Maggie Fox, NBC News, June 9, 2015
A female patient with an extremely hard-to-treat form of tuberculosis is being treated at the National Institutes of Health outside Washington, D.C., and federal and state officials are now tracking down hundreds of people who may have been in contact with her.
The woman traveled to at least three states before she sought treatment from a U.S. doctor. While TB is not easily caught by casual contact, extensively drug resistant (XDR) TB is so dangerous that health officials will have to make a concerted effort to warn anyone who may be at risk.
The patient, who isn’t being identified in any way, may face months or even years of treatment. Ordinary TB is hard to treat and requires, at a minimum, weeks of antibiotics. XDR-TB resists the effects of almost all the known TB drugs. Sometimes patients have to have pockets of infection surgically removed.
Only about a third to half of cases can even be cured.
It’s not clear why the patient traveled so much before seeking treatment, the Centers for Disease Control and Prevention says.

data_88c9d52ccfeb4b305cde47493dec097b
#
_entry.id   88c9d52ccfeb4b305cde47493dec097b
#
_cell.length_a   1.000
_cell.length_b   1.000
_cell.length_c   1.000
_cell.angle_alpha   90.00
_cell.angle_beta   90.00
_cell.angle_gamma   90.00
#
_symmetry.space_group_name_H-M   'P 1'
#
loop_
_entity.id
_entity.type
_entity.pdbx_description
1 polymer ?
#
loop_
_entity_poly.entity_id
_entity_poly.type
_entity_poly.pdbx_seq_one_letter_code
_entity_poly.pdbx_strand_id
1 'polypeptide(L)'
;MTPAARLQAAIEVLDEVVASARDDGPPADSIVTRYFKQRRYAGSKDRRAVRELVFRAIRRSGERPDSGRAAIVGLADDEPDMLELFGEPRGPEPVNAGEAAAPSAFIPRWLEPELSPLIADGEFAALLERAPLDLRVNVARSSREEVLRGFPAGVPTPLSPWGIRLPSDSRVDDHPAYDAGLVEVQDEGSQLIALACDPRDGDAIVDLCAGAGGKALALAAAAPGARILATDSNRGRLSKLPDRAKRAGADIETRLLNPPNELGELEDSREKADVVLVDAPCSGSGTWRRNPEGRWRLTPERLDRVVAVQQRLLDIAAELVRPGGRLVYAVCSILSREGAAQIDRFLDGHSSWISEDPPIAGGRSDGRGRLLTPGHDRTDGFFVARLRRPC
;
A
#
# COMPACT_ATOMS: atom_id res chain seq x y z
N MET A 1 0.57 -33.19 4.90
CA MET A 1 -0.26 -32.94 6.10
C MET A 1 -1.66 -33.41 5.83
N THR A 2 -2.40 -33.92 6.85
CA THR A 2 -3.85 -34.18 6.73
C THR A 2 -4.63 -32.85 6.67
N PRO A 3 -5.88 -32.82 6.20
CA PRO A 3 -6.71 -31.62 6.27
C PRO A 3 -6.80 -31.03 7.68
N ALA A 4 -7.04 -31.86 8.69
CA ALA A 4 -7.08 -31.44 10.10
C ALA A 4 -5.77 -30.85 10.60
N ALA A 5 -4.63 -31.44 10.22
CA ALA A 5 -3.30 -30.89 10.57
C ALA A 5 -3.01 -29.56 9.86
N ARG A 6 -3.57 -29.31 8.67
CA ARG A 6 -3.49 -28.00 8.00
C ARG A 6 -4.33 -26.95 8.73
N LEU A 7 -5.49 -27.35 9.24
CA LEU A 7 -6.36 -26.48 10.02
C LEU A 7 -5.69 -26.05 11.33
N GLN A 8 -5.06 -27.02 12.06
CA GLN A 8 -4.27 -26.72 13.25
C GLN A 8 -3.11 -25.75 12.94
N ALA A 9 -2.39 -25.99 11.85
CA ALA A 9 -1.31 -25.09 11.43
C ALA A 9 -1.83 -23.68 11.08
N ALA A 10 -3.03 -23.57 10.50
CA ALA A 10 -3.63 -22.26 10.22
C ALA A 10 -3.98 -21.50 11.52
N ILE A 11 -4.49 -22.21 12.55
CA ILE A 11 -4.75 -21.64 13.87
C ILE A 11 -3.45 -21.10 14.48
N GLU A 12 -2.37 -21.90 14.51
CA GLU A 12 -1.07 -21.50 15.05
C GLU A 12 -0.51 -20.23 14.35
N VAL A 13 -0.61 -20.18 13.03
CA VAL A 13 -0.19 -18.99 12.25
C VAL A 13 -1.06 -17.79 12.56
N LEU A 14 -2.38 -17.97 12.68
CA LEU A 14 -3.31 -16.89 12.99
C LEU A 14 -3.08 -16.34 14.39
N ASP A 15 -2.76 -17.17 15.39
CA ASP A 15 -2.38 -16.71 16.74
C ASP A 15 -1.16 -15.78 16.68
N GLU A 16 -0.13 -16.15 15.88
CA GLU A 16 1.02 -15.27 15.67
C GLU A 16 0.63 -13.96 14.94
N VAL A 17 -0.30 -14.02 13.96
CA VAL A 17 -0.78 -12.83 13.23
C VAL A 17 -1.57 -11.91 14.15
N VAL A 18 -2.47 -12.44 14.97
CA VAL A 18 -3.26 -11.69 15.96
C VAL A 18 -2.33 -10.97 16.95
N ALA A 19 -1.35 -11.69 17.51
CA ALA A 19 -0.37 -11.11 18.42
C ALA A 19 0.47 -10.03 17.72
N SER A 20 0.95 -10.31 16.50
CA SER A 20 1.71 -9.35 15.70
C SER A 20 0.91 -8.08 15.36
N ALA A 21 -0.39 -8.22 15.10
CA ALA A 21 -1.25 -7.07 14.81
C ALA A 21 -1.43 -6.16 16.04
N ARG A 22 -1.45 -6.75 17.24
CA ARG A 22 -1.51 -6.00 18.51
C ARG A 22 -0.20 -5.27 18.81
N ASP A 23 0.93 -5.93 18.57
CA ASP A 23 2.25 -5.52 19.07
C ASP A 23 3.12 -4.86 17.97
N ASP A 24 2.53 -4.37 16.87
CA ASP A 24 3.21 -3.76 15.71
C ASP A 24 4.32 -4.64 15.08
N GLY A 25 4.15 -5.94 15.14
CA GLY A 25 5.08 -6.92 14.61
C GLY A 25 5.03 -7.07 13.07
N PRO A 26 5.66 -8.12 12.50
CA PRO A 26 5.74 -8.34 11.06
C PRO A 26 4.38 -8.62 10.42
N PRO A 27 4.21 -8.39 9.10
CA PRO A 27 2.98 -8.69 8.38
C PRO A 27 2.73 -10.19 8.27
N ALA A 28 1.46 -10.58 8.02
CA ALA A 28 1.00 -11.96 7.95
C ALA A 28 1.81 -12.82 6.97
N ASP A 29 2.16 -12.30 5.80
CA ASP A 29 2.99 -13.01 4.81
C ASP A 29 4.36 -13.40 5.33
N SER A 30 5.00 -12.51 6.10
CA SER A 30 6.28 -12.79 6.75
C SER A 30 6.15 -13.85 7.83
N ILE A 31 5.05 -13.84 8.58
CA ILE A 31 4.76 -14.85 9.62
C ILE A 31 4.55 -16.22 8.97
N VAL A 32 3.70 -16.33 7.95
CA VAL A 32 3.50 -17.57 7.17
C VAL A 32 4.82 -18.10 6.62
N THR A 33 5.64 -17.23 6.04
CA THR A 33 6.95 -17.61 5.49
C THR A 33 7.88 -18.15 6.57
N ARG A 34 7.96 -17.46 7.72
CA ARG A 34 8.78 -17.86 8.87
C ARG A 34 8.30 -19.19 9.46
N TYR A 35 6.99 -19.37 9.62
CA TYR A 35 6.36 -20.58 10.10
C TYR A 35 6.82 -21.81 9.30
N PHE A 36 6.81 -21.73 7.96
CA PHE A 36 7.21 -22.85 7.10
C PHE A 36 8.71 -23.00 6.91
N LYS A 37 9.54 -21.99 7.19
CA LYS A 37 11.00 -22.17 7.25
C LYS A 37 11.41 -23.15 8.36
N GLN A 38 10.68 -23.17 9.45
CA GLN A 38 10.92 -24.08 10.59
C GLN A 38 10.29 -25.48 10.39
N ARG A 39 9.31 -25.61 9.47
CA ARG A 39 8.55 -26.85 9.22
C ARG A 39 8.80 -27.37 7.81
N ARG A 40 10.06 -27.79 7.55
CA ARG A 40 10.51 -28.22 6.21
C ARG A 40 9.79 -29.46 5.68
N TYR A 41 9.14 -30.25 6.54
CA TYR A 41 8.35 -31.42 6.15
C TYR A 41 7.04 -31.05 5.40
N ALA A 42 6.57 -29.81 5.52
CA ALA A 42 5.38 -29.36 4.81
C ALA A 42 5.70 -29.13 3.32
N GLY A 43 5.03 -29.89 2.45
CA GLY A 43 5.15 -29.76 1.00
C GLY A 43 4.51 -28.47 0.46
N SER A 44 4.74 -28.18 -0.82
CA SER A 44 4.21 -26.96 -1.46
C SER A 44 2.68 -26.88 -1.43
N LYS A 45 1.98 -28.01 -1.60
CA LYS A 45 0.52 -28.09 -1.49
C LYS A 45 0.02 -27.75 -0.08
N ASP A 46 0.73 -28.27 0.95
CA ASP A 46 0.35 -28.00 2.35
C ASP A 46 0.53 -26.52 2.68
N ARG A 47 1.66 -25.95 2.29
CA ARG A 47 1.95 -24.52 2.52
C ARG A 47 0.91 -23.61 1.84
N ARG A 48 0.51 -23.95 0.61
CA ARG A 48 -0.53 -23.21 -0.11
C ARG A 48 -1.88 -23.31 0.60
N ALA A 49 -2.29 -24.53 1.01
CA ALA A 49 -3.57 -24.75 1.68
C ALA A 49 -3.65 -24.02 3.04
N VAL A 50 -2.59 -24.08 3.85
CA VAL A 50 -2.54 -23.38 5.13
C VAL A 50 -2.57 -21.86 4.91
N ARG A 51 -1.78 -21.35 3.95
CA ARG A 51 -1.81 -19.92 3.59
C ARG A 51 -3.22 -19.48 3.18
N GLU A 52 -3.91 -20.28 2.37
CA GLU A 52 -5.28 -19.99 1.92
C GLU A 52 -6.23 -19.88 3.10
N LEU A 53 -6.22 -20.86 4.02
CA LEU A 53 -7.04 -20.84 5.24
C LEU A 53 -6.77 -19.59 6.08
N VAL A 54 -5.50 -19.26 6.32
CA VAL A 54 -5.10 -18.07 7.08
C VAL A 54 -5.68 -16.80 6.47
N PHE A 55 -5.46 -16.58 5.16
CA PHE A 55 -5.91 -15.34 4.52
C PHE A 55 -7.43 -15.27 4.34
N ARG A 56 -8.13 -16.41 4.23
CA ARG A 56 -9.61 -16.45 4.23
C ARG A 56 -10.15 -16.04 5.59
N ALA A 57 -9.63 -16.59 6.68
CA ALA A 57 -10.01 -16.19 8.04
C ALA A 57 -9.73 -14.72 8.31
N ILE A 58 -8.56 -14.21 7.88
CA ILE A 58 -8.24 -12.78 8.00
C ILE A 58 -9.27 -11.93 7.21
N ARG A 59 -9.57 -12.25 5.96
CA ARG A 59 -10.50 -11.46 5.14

“The patient traveled in April from India to the United States through Chicago O’Hare airport,” the CDC said in a statement provided to NBC News.
“The patient also spent time in Missouri and Tennessee. Seven weeks after arriving in the United States, the patient sought treatment for and was diagnosed with active TB.”
She was isolated in a suburban Chicago hospital before she was sent to NIH.
XDR-TB is very rare in the U.S. CDC says it got reports of 63 cases between 1993 and 2011.
The average cost of treating multidrug-resistant TB is $134,000, compared to $17,000 for a normal case. That can shoot up to $430,000 for an extensively resistant case. It’s not clear who will pay for this patient’s treatment.